“The Return” lands on mau5trap’s We Are Friends, Vol. 7 — a full circle of sorts for the exploding LA talent. His debut on deadmau5‘ imprint, “Renegade,” was part of the 5th edition of the beloved compilation series.



Purchase “The Return” here 

Feature photo credit: Michael Drummond


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Taska Black x DROELOE – Running Away (feat. CUT_)

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Continuing their rich vein of form in 2017— which includes a refreshing EP back in August — DROELOE has teamed up with Belgian producer Taska Black on a new collaboration, “Running Away.”

The bass-heavy single is a bit of a variation from the group’s intriguing typical style, courtesy of Black’s influence on the single. Featuring a driving bass line and powerful, deep drums, “Running Away” is an engaging single.

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Eric Prydz – Call On Me (Crystalize Remix)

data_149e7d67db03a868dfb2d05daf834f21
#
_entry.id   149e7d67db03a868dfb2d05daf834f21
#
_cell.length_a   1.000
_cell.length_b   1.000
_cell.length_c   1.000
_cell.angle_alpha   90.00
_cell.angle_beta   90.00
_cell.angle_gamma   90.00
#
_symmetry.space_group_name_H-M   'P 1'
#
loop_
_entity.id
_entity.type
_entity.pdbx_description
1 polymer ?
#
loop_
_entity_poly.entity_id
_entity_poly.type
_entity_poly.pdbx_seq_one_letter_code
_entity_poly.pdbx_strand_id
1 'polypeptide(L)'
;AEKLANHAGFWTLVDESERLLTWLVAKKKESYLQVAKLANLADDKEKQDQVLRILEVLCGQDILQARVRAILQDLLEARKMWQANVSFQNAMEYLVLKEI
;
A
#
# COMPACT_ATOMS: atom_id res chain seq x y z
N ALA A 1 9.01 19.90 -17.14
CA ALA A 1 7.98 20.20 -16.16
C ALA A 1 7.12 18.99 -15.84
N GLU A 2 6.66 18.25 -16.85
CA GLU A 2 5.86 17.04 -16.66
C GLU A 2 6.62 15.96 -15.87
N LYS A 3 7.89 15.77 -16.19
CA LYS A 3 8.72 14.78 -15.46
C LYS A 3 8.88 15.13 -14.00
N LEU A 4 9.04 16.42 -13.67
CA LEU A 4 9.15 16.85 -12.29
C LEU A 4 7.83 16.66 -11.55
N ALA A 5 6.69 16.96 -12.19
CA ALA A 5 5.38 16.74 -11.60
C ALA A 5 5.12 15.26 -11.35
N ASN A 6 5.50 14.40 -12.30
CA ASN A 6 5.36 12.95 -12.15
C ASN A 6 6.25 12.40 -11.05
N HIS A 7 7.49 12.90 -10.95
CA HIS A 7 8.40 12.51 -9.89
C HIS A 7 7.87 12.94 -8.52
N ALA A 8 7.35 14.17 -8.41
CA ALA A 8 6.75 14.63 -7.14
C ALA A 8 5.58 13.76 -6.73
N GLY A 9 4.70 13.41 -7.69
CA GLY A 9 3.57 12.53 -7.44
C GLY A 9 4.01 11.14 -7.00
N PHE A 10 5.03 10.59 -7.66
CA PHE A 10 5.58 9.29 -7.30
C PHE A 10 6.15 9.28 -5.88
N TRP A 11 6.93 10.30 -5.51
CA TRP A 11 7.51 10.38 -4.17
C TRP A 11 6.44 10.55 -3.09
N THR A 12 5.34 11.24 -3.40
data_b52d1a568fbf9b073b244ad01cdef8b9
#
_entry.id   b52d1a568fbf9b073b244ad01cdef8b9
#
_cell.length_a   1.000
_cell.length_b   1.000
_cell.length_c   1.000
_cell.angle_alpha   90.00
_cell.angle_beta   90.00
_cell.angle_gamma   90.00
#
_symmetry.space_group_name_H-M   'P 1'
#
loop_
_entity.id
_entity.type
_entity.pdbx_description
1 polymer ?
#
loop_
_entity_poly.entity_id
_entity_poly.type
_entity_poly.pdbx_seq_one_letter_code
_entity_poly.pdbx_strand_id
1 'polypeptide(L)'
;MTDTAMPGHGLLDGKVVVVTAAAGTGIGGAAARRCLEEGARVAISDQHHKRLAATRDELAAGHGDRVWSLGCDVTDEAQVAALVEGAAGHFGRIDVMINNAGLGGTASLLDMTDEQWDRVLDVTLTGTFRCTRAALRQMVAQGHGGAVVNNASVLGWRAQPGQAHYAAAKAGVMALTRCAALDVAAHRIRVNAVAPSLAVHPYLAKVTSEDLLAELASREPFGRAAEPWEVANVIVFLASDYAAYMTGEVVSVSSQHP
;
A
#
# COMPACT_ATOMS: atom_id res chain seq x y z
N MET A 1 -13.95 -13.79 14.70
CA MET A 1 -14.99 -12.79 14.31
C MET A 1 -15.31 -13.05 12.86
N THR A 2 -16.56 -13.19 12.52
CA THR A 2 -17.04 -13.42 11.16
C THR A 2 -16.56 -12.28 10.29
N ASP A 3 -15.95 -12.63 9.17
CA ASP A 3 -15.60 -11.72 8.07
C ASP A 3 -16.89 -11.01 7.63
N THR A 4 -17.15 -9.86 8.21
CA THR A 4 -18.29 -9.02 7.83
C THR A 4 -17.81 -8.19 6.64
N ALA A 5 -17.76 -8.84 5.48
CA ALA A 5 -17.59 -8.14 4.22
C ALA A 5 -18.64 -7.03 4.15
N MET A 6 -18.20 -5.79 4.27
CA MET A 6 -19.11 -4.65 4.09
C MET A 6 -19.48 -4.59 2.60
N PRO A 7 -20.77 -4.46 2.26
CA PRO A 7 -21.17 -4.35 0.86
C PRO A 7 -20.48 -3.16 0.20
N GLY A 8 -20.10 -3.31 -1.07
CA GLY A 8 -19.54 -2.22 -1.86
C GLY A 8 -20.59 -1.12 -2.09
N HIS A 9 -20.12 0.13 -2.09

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Remixing a hit single can be a daunting task, even more so when the track in question is as legendary as Eric Prydz‘s 2004 house classic, “Call On Me.”  The most recent producer to take on such a formidable project is Crystalize, a talented producer who is no stranger to remixing big names, having already remixed the likes of SkrillexJauz, and Ookay in the past.

The refreshing track starts off with a euphoric intro that slowly builds up into an extremely intricate soundscape, before giving way to an emotive, future-bass inspired drop. Driven by polished production and a healthy dose of nostalgia, there is no denying the fact that Crystalize has indeed done justice to a truly iconic track.

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Howwler – Chapter 2 EP

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Howwler keeps the spirit of industrial electro alive with the second chapter of his dark and gritty electronic novella. Keeping up the same sonic style he debuted on Chapter One, the anonymous producer’s next two singles continue to chew up sound systems in a flurry of jagged toothed saws and hollow synths. An aggressive and Gesaffelstein inspired work, Howwler’s second chapter has us patiently waiting for the third act in this enigma’s stirring industrial opus.